Al-Maʿarrī speaks to us today in a way that many more orthodox Muslim thinkers may not: he was a vegan, he was a pacifist, he was a freethinker, he was a skeptic. By including him, not only was I saying, Look, somebody with visual impairment can be at the forefront of the poetic tradition. But also that somebody from the Muslim tradition can be a freethinker and challenge our idea of what Islam includes.

[In 2013, Syria’s] al-Nusra Front beheaded a statue of al-Maʿarrī. So a thousand years after he lived and worked, he’s still a threat. This presumably fairly frail, old, blind guy, who lived to the age of eighty-something, and all he did was write poems—this poet was a challenge to the orthodoxy then and now.

As you read through his body of work in translation, were you able to connect with the poems and prose as much as with his personal story?

TS: The truth is that I could connect with the ideas, but the actual poetry was harder to connect with, and I think that’s because the versions I was reading were by Reynold Nicholson, who obviously was this pioneering Arabist of the first half of the 20th century, so credit to him. But I don’t think he was a great poet himself. So what we read is in that slightly stilted early 20th-century style and so it was difficult for me to connect with it as poetry. Some of it more than others.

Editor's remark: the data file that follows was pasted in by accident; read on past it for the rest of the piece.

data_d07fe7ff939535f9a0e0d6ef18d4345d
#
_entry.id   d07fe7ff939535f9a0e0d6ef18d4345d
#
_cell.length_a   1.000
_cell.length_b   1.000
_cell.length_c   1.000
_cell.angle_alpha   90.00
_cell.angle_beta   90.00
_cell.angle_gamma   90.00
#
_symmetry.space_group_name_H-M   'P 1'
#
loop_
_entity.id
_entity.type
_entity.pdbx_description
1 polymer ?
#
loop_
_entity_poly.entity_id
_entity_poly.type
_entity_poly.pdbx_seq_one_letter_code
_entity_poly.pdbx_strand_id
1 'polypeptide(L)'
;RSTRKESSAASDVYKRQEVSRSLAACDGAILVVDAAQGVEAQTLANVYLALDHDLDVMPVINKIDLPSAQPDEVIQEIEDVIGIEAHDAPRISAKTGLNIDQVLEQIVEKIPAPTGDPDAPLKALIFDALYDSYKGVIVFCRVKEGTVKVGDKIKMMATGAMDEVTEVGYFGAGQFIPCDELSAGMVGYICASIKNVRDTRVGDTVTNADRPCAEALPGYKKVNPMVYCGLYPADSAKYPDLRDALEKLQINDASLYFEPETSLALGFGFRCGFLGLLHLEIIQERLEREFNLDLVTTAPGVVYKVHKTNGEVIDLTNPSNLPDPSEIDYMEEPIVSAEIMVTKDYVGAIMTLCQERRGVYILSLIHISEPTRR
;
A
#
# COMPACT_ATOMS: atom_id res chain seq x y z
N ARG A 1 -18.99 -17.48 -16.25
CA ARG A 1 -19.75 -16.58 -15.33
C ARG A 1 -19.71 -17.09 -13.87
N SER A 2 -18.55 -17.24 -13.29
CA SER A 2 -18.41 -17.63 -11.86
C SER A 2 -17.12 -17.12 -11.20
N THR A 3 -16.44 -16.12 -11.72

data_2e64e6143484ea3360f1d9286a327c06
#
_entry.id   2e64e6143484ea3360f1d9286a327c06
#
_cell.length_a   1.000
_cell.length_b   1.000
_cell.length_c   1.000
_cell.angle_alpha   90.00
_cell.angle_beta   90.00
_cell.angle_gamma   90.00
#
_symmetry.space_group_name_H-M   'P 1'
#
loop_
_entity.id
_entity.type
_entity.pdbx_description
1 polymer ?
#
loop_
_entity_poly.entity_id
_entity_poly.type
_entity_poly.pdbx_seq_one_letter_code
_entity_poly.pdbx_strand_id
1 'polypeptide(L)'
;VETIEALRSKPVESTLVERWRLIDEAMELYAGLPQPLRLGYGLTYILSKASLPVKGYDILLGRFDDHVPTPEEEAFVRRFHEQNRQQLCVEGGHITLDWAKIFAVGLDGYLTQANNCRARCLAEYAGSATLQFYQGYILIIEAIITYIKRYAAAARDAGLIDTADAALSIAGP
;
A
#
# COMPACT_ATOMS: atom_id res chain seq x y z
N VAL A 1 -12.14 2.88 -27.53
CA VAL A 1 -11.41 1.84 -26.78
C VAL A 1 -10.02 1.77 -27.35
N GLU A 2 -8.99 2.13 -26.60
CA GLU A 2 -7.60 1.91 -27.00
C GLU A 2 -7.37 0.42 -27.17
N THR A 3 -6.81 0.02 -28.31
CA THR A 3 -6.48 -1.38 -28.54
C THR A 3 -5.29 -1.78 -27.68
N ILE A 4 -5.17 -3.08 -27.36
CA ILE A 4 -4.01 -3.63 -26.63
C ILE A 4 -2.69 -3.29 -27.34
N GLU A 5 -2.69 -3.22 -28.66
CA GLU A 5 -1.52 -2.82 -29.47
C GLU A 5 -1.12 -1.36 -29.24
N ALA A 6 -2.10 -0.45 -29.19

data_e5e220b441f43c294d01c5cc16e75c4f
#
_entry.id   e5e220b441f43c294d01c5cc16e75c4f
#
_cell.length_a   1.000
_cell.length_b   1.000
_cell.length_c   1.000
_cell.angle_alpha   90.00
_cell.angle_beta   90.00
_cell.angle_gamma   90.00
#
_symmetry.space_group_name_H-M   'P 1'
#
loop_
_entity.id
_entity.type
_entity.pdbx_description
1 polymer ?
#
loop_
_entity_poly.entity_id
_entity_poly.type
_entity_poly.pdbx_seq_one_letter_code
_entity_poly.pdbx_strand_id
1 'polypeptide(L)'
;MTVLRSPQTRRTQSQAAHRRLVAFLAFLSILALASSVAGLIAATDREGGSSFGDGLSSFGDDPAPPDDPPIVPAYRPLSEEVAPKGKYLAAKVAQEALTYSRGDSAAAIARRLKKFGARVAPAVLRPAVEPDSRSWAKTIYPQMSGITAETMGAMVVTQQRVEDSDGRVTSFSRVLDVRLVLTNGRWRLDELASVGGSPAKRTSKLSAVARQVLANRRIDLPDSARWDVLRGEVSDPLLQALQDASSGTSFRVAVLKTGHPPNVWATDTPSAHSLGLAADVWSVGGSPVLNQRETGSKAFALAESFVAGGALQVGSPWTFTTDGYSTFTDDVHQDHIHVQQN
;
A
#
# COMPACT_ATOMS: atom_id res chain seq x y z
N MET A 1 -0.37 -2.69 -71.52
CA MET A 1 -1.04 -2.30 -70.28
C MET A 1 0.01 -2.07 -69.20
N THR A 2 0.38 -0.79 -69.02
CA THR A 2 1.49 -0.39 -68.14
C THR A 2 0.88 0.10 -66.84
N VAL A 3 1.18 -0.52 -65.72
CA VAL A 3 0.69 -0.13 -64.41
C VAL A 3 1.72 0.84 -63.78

What’s really helpful about the new volumes of The Epistle of Forgiveness is that they’re very modern and you can read it as a story. It’s fresh. And suddenly you can experience this tenth, eleventh century writer as if he was here.

I really hope that what’s been done with his prose, in The Epistle of Forgiveness, is also done with the collections Tinder Box and with The Unnecessary Necessities. Because I think that would bring this poet to a much wider audience.

I know that it’s not true to say that The Epistle of Forgiveness inspired Dante, but there is a comparison in that previous translations of Dante have been somewhat cumbersome. And then you get a fresh translation, by a poet, and suddenly it comes alive. And I think it’s the same with al-Maʿarrī. We have to have a translation for our own contemporary time.